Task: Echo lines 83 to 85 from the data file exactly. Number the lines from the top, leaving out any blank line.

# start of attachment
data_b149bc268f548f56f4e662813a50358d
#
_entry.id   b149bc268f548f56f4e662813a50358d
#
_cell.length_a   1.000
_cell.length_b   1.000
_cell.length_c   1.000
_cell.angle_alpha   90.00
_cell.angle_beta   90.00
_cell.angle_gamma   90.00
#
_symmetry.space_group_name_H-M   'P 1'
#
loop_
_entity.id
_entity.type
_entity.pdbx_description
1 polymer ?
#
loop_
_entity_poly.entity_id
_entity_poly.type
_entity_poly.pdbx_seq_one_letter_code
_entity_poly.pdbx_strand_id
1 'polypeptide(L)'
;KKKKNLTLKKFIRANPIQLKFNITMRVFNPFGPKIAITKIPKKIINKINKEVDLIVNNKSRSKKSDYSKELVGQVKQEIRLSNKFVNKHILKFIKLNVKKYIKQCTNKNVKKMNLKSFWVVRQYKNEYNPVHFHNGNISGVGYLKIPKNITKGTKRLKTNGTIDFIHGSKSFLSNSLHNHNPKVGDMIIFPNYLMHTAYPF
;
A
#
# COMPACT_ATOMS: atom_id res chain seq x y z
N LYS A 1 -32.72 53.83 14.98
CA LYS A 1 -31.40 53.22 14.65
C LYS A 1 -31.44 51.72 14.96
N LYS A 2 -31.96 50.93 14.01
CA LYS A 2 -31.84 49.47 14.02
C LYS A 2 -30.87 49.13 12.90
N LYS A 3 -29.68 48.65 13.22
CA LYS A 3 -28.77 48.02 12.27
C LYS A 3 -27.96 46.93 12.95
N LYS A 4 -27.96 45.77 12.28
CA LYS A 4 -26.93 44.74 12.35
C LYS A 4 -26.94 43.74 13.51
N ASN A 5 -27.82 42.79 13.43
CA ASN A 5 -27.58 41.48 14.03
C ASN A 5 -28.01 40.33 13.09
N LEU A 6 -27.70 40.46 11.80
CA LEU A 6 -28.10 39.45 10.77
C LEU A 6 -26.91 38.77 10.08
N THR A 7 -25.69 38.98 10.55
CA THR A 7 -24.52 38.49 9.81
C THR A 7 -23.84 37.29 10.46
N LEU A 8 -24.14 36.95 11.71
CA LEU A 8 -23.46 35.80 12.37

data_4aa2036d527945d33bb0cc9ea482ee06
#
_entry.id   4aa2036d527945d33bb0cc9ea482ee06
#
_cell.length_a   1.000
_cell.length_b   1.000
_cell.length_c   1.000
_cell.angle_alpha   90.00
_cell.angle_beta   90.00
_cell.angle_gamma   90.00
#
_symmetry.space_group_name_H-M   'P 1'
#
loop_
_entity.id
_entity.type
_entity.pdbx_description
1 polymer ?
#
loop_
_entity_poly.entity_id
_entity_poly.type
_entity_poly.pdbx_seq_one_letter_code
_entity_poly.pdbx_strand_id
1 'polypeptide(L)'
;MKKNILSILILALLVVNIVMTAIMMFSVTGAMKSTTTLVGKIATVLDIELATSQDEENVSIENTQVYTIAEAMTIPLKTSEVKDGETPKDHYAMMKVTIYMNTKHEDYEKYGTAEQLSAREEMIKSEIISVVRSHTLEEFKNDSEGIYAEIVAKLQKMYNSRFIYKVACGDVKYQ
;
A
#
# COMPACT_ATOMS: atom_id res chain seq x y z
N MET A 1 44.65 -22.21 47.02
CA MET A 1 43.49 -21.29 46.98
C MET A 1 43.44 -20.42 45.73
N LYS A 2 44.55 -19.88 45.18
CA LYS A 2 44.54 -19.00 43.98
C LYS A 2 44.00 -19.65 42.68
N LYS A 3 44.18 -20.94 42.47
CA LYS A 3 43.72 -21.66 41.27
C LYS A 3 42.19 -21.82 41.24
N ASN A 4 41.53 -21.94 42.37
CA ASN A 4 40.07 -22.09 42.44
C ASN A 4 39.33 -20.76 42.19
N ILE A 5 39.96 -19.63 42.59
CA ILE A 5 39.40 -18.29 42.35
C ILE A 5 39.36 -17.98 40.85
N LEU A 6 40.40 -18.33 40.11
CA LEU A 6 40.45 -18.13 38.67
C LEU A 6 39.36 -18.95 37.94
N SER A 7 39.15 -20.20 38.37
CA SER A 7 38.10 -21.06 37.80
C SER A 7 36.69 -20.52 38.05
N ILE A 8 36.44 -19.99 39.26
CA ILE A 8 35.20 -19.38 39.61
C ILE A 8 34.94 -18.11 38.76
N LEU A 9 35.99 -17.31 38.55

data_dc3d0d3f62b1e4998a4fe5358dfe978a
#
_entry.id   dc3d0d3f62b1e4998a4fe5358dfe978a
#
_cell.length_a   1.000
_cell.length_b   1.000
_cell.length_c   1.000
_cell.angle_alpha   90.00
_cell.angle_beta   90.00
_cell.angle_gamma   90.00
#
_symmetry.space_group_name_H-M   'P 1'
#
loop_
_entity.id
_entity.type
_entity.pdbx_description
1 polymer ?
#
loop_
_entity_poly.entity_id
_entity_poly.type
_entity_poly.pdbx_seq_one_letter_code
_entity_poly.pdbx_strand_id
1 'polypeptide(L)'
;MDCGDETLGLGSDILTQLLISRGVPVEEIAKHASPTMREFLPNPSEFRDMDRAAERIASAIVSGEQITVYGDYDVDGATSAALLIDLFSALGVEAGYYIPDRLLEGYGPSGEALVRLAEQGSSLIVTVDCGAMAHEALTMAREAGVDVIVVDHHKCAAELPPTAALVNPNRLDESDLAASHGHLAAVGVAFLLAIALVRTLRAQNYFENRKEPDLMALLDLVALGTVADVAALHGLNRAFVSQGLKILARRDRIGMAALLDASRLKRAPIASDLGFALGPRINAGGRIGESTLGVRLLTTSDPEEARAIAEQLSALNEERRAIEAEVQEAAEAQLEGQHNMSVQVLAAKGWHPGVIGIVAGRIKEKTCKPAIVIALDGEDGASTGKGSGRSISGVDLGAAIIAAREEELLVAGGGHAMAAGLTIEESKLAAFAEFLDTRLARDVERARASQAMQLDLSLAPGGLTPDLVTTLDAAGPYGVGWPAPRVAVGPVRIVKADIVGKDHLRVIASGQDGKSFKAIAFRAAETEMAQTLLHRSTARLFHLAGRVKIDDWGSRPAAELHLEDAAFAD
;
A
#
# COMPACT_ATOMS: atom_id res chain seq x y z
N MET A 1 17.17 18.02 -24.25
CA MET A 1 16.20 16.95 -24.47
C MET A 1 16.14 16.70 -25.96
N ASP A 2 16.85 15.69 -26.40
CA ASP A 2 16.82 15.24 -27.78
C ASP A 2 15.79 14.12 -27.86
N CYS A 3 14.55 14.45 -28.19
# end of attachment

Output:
# COMPACT_ATOMS: atom_id res chain seq x y z
N MET A 1 44.65 -22.21 47.02
CA MET A 1 43.49 -21.29 46.98